Our family was changing too. Our eldest daughter had left home two years earlier, and was doing well in the military, attending the same training and working the same mission as my husband and me had before her. When the pediatrician’s office called to schedule her annual physical, I was caught off guard. My eyes misted and my tongue grew thick. Swallowing hard, I managed to eek out, “Umm, she’s in the Air Force now, she’s an adult…so yeah, she, uh, won’t be coming in this year.”

            “Oh, ok, I see. I’ll take her off the reminder list then,” the receptionist replied crisply, in a hurry to escape the awkward space I’d created. Just like that, I thought, there’s one less thing to remember. One less.  Our next in line graduated this year, and along with her boyfriend, started college in the fall. One day, I realized that since she’s living on campus, I wouldn’t need to pick up her favorite fruit roll-ups. This led to another round of tears and drew a few uncomfortable stares in the produce section. Another thing less. We are far from empty nesters; however, this new, leaner lineup of A Tribe Called Shea is taking some getting used to.

            But children leave home, landscapes change, and places go out of business in most places. The rich eat the poor and crap jacked-up commercial consumerism most days. If it bothers you enough, you leave; if it doesn’t, you stay. I knew these factors played a part, but taken alone didn’t account for the paradigm shift I was experiencing.


The truth was, my existence in the only place I had ever called home now felt like a divorce. Not the white-hot flash paper, scandal-ridden, tearing asunder of poorly planned and hastily built homes. The kind I had in my early 20’s. No, this was slower, gentler, and profoundly more painful. This was looking up from coffee on an otherwise unremarkable morning, to realize that you felt no longer bound to the table beneath you, the person across from you, the life surrounding you. This was not anger, nor betrayal nor the desire to meet new people or do new things. Not a midlife chasing of young flesh and elective surgery and fast cars. This wanting to leave Hawaii was simply the expiration of a forgotten lease, signed decades prior, and covering a specific time of life. It felt as simple and as cruel as turning in the keys and driving away with only the clothes on your back. Somewhere along the way – I may never be able to pinpoint where, exactly – I went from being from here to just here.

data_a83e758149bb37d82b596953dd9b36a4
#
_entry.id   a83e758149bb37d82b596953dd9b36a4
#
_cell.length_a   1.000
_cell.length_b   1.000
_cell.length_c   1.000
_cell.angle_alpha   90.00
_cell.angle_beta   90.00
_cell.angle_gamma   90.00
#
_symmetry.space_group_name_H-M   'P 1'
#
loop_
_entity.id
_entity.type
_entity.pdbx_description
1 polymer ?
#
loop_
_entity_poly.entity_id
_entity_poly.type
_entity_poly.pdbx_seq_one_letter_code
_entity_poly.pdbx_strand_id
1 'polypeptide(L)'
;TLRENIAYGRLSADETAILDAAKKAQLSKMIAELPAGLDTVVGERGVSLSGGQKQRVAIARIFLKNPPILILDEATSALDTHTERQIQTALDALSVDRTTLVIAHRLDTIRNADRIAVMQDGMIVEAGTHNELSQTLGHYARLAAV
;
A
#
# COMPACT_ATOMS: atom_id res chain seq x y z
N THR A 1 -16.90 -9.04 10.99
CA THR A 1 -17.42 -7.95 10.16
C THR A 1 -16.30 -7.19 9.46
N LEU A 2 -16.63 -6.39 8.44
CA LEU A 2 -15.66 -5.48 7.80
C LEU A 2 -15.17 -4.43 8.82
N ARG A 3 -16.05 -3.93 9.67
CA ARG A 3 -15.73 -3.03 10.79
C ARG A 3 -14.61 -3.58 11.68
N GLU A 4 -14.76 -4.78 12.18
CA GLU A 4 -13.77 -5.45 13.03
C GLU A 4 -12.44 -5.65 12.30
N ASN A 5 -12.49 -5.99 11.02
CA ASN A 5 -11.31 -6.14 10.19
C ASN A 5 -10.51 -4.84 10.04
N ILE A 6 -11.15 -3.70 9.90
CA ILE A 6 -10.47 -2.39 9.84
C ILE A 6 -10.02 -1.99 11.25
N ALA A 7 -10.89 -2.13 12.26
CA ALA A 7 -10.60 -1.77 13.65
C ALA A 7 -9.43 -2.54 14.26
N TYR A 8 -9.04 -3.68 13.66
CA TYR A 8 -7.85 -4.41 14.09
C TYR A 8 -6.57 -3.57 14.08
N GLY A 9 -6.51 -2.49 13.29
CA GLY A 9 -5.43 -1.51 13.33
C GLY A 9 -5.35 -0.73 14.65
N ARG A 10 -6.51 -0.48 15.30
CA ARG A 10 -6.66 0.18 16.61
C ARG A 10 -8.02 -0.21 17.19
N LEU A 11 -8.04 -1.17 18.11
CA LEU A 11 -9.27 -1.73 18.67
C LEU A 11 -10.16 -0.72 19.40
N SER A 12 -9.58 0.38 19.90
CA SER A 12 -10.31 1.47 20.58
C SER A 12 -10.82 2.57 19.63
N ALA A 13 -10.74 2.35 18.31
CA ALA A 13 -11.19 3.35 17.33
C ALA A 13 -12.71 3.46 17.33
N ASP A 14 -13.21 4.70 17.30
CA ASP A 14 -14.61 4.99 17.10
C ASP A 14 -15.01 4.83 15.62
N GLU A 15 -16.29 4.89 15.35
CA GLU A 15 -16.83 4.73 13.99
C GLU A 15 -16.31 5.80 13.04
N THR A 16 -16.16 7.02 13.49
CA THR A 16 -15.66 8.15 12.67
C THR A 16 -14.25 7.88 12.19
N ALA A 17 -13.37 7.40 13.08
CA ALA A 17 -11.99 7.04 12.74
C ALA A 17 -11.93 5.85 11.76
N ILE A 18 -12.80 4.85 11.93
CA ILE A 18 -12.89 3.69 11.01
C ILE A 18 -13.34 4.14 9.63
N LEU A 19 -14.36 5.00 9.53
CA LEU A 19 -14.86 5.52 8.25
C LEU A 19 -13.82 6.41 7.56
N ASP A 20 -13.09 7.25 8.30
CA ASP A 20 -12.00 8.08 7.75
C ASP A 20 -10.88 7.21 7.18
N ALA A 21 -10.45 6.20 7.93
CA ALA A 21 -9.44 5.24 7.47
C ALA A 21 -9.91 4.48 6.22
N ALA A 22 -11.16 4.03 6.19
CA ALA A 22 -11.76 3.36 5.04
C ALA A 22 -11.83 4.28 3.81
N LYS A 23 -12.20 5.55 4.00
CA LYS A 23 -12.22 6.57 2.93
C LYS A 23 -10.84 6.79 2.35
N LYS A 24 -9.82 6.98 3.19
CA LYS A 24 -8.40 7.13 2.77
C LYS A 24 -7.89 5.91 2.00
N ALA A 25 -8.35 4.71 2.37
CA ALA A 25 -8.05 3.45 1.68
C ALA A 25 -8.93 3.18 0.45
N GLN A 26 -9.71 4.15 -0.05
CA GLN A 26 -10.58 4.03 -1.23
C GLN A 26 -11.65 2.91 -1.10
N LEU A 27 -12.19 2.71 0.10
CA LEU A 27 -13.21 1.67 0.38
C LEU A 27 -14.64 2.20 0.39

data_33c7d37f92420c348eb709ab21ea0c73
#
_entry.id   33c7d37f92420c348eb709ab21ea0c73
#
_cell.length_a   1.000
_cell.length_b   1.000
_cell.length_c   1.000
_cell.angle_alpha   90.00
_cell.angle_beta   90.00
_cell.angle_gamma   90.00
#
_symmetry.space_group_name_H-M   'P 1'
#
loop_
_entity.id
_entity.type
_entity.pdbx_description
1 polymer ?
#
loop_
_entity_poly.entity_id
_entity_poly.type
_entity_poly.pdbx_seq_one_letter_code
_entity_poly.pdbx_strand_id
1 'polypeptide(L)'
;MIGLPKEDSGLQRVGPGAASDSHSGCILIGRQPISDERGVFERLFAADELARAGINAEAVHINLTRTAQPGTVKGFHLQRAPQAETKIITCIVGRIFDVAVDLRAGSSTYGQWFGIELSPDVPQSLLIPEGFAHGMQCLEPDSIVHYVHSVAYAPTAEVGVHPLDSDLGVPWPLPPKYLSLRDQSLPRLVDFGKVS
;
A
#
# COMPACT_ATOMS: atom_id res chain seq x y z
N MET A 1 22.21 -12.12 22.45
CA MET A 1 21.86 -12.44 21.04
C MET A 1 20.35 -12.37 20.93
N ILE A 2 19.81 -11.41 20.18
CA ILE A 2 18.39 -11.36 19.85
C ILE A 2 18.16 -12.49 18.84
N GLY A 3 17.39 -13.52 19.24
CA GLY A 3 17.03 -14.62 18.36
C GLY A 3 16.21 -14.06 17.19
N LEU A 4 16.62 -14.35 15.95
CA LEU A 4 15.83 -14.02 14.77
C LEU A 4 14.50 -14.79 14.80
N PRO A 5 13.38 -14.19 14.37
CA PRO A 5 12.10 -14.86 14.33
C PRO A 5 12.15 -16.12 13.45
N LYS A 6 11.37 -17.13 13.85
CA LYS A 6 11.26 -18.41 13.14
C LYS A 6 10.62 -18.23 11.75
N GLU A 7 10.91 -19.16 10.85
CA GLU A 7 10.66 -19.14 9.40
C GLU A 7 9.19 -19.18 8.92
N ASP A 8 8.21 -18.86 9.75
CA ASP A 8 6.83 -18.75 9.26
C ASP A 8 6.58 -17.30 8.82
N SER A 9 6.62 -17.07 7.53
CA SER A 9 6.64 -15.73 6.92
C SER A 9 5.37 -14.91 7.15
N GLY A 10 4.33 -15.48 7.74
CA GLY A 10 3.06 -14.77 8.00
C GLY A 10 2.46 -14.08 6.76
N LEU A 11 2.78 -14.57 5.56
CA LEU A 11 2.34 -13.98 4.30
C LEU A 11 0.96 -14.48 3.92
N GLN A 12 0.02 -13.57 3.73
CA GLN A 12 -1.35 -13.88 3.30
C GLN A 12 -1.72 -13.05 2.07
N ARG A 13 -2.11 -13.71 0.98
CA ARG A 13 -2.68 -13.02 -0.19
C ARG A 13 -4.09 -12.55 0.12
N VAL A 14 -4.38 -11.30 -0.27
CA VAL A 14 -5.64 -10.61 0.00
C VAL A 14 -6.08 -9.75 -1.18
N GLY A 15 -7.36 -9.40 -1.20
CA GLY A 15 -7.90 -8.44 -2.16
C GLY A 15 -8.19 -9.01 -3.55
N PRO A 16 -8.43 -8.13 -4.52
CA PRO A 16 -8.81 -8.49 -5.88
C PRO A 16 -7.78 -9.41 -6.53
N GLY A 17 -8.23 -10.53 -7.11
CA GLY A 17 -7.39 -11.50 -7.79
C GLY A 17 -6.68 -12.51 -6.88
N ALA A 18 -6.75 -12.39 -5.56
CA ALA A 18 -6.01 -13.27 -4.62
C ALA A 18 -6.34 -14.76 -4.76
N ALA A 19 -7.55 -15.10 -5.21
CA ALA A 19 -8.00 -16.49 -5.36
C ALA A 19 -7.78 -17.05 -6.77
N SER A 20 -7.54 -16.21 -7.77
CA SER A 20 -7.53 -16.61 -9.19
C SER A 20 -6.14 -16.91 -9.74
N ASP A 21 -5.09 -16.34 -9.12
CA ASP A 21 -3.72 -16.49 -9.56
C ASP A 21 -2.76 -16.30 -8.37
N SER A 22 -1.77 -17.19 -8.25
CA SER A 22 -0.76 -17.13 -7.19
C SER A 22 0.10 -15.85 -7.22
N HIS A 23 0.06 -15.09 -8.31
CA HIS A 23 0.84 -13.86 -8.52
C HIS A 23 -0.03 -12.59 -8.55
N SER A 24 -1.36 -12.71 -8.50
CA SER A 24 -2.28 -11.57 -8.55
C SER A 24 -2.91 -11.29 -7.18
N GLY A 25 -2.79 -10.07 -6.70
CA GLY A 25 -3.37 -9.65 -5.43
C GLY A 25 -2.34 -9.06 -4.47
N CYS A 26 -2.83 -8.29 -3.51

“I feel like I don’t belong here anymore,” I started when it was my turn to speak, “I can’t explain it. We go the same places, we do the same things, and it’s like we’re just going through the motions. January: we go to the park for Martin Luther King day, March: spring break, June: the start of hurricane season and summer vacation, October: pumpkin patch – if it’s not too crowded – and then comes the whirlwind of ThanksgivingChristmasHonoluluCitylightsNewYearsEve and boom! The sound of illegal aerials dies down, the smoke clears and January 1st marks the reboot of our own personal Groundhog Day.” I offer this cobbled together explanation slowly, quietly. I’m afraid to hear my thoughts out loud, breathe life into them with my speech.

            “I mean, it’s been 20 years,” I continued. “This is all our kids know and I feel like we’ve failed them in a way. I never imagined raising root-bound children. There’s a whole big world out there, and they’ve grown up on a rock. Beautiful and lovely but a rock all the same. Fucking 20 years. Now the rock is expensive, and everything smells like piss to me – I mean, I smell it everywhere, and there’s nothing new or fun, at least not enough to lure us out of our rut, and it sucks. Doesn’t help that all of our friends have moved away either.”  I paused.